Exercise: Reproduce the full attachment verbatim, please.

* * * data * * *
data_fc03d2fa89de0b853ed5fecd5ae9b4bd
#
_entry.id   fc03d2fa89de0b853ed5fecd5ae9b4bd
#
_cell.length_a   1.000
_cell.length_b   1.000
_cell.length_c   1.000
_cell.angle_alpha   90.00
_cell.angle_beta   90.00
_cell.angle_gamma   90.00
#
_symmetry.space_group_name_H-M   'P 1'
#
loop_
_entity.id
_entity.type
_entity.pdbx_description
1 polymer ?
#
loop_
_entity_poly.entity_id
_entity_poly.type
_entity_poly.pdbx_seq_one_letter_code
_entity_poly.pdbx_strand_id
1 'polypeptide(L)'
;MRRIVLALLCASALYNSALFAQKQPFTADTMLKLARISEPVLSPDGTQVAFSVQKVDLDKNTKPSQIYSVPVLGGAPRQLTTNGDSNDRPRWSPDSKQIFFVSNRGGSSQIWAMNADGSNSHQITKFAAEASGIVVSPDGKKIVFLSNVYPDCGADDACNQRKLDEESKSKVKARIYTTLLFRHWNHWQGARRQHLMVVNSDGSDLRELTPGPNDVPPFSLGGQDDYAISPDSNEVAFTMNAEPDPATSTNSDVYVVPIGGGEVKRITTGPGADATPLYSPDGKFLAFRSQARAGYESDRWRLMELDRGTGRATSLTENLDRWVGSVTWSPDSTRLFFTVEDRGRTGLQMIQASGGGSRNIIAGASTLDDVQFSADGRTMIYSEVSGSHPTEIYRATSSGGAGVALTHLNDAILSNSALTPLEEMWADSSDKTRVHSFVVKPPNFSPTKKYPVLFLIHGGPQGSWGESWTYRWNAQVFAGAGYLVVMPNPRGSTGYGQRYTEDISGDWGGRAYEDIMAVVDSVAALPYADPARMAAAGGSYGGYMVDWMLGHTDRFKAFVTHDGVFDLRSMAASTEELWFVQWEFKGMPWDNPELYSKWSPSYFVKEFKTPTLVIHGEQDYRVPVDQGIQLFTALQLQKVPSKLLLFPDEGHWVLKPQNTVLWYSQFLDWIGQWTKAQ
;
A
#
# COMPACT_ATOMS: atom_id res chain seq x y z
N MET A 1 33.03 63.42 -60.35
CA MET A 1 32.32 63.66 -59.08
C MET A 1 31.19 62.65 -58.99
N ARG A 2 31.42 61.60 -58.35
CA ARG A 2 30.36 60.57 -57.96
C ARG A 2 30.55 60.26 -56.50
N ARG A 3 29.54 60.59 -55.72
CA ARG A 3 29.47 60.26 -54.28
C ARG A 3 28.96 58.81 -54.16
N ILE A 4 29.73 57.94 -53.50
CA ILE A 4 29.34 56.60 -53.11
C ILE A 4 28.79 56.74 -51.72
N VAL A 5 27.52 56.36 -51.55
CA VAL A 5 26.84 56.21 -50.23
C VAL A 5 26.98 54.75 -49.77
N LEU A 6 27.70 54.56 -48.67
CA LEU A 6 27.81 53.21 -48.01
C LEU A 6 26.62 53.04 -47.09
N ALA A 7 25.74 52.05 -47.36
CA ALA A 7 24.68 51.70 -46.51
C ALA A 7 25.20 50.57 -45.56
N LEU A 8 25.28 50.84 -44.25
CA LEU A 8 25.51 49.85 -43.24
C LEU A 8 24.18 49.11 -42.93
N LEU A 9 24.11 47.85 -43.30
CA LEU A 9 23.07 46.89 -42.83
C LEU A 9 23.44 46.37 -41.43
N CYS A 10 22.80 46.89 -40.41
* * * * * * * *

data_fc03d2fa89de0b853ed5fecd5ae9b4bd
#
_entry.id   fc03d2fa89de0b853ed5fecd5ae9b4bd
#
_cell.length_a   1.000
_cell.length_b   1.000
_cell.length_c   1.000
_cell.angle_alpha   90.00
_cell.angle_beta   90.00
_cell.angle_gamma   90.00
#
_symmetry.space_group_name_H-M   'P 1'
#
loop_
_entity.id
_entity.type
_entity.pdbx_description
1 polymer ?
#
loop_
_entity_poly.entity_id
_entity_poly.type
_entity_poly.pdbx_seq_one_letter_code
_entity_poly.pdbx_strand_id
1 'polypeptide(L)'
;MRRIVLALLCASALYNSALFAQKQPFTADTMLKLARISEPVLSPDGTQVAFSVQKVDLDKNTKPSQIYSVPVLGGAPRQLTTNGDSNDRPRWSPDSKQIFFVSNRGGSSQIWAMNADGSNSHQITKFAAEASGIVVSPDGKKIVFLSNVYPDCGADDACNQRKLDEESKSKVKARIYTTLLFRHWNHWQGARRQHLMVVNSDGSDLRELTPGPNDVPPFSLGGQDDYAISPDSNEVAFTMNAEPDPATSTNSDVYVVPIGGGEVKRITTGPGADATPLYSPDGKFLAFRSQARAGYESDRWRLMELDRGTGRATSLTENLDRWVGSVTWSPDSTRLFFTVEDRGRTGLQMIQASGGGSRNIIAGASTLDDVQFSADGRTMIYSEVSGSHPTEIYRATSSGGAGVALTHLNDAILSNSALTPLEEMWADSSDKTRVHSFVVKPPNFSPTKKYPVLFLIHGGPQGSWGESWTYRWNAQVFAGAGYLVVMPNPRGSTGYGQRYTEDISGDWGGRAYEDIMAVVDSVAALPYADPARMAAAGGSYGGYMVDWMLGHTDRFKAFVTHDGVFDLRSMAASTEELWFVQWEFKGMPWDNPELYSKWSPSYFVKEFKTPTLVIHGEQDYRVPVDQGIQLFTALQLQKVPSKLLLFPDEGHWVLKPQNTVLWYSQFLDWIGQWTKAQ
;
A
#
# COMPACT_ATOMS: atom_id res chain seq x y z
N MET A 1 33.03 63.42 -60.35
CA MET A 1 32.32 63.66 -59.08
C MET A 1 31.19 62.65 -58.99
N ARG A 2 31.42 61.60 -58.35
CA ARG A 2 30.36 60.57 -57.96
C ARG A 2 30.55 60.26 -56.50
N ARG A 3 29.54 60.59 -55.72
CA ARG A 3 29.47 60.26 -54.28
C ARG A 3 28.96 58.81 -54.16
N ILE A 4 29.73 57.94 -53.50
CA ILE A 4 29.34 56.60 -53.11
C ILE A 4 28.79 56.74 -51.72
N VAL A 5 27.52 56.36 -51.55
CA VAL A 5 26.84 56.21 -50.23
C VAL A 5 26.98 54.75 -49.77
N LEU A 6 27.70 54.56 -48.67
CA LEU A 6 27.81 53.21 -48.01
C LEU A 6 26.62 53.04 -47.09
N ALA A 7 25.74 52.05 -47.36
CA ALA A 7 24.68 51.70 -46.51
C ALA A 7 25.20 50.57 -45.56
N LEU A 8 25.28 50.84 -44.25
CA LEU A 8 25.51 49.85 -43.24
C LEU A 8 24.18 49.11 -42.93
N LEU A 9 24.11 47.85 -43.30
CA LEU A 9 23.07 46.89 -42.83
C LEU A 9 23.44 46.37 -41.43
N CYS A 10 22.80 46.89 -40.41